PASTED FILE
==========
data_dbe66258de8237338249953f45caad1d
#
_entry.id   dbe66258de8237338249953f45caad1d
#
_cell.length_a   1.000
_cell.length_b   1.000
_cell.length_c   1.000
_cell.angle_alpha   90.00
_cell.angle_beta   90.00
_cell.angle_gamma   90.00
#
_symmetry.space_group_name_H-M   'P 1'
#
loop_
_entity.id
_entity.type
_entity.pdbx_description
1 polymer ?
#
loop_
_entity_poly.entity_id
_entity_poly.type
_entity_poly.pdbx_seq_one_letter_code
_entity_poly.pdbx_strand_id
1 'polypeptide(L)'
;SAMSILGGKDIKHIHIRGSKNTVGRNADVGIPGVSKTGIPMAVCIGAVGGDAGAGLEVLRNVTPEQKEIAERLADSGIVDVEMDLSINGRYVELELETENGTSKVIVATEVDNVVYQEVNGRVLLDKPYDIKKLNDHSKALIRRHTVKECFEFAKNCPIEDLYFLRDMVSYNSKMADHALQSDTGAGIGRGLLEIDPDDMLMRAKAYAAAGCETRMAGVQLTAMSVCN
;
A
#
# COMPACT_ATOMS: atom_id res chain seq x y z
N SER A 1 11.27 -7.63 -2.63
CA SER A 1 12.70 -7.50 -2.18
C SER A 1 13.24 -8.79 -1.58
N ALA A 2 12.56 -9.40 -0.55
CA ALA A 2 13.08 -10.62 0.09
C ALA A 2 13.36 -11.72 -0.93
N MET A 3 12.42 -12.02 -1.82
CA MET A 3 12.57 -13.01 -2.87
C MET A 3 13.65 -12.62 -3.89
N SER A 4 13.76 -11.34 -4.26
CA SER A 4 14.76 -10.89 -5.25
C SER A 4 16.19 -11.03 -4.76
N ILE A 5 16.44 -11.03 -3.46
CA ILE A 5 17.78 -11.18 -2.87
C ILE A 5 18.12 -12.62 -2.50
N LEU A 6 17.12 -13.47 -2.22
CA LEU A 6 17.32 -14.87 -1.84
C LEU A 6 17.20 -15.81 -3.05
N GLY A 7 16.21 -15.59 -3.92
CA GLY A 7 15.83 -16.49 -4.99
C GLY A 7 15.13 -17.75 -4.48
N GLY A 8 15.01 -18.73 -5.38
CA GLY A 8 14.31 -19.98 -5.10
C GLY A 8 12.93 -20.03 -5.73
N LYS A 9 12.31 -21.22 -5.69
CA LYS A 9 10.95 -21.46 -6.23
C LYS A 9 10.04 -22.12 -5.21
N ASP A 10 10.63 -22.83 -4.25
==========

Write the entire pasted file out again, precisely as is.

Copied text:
data_dbe66258de8237338249953f45caad1d
#
_entry.id   dbe66258de8237338249953f45caad1d
#
_cell.length_a   1.000
_cell.length_b   1.000
_cell.length_c   1.000
_cell.angle_alpha   90.00
_cell.angle_beta   90.00
_cell.angle_gamma   90.00
#
_symmetry.space_group_name_H-M   'P 1'
#
loop_
_entity.id
_entity.type
_entity.pdbx_description
1 polymer ?
#
loop_
_entity_poly.entity_id
_entity_poly.type
_entity_poly.pdbx_seq_one_letter_code
_entity_poly.pdbx_strand_id
1 'polypeptide(L)'
;SAMSILGGKDIKHIHIRGSKNTVGRNADVGIPGVSKTGIPMAVCIGAVGGDAGAGLEVLRNVTPEQKEIAERLADSGIVDVEMDLSINGRYVELELETENGTSKVIVATEVDNVVYQEVNGRVLLDKPYDIKKLNDHSKALIRRHTVKECFEFAKNCPIEDLYFLRDMVSYNSKMADHALQSDTGAGIGRGLLEIDPDDMLMRAKAYAAAGCETRMAGVQLTAMSVCN
;
A
#
# COMPACT_ATOMS: atom_id res chain seq x y z
N SER A 1 11.27 -7.63 -2.63
CA SER A 1 12.70 -7.50 -2.18
C SER A 1 13.24 -8.79 -1.58
N ALA A 2 12.56 -9.40 -0.55
CA ALA A 2 13.08 -10.62 0.09
C ALA A 2 13.36 -11.72 -0.93
N MET A 3 12.42 -12.02 -1.82
CA MET A 3 12.57 -13.01 -2.87
C MET A 3 13.65 -12.62 -3.89
N SER A 4 13.76 -11.34 -4.26
CA SER A 4 14.76 -10.89 -5.25
C SER A 4 16.19 -11.03 -4.76
N ILE A 5 16.44 -11.03 -3.46
CA ILE A 5 17.78 -11.18 -2.87
C ILE A 5 18.12 -12.62 -2.50
N LEU A 6 17.12 -13.47 -2.22
CA LEU A 6 17.32 -14.87 -1.84
C LEU A 6 17.20 -15.81 -3.05
N GLY A 7 16.21 -15.59 -3.92
CA GLY A 7 15.83 -16.49 -4.99
C GLY A 7 15.13 -17.75 -4.48
N GLY A 8 15.01 -18.73 -5.38
CA GLY A 8 14.31 -19.98 -5.10
C GLY A 8 12.93 -20.03 -5.73
N LYS A 9 12.31 -21.22 -5.69
CA LYS A 9 10.95 -21.46 -6.23
C LYS A 9 10.04 -22.12 -5.21
N ASP A 10 10.63 -22.83 -4.25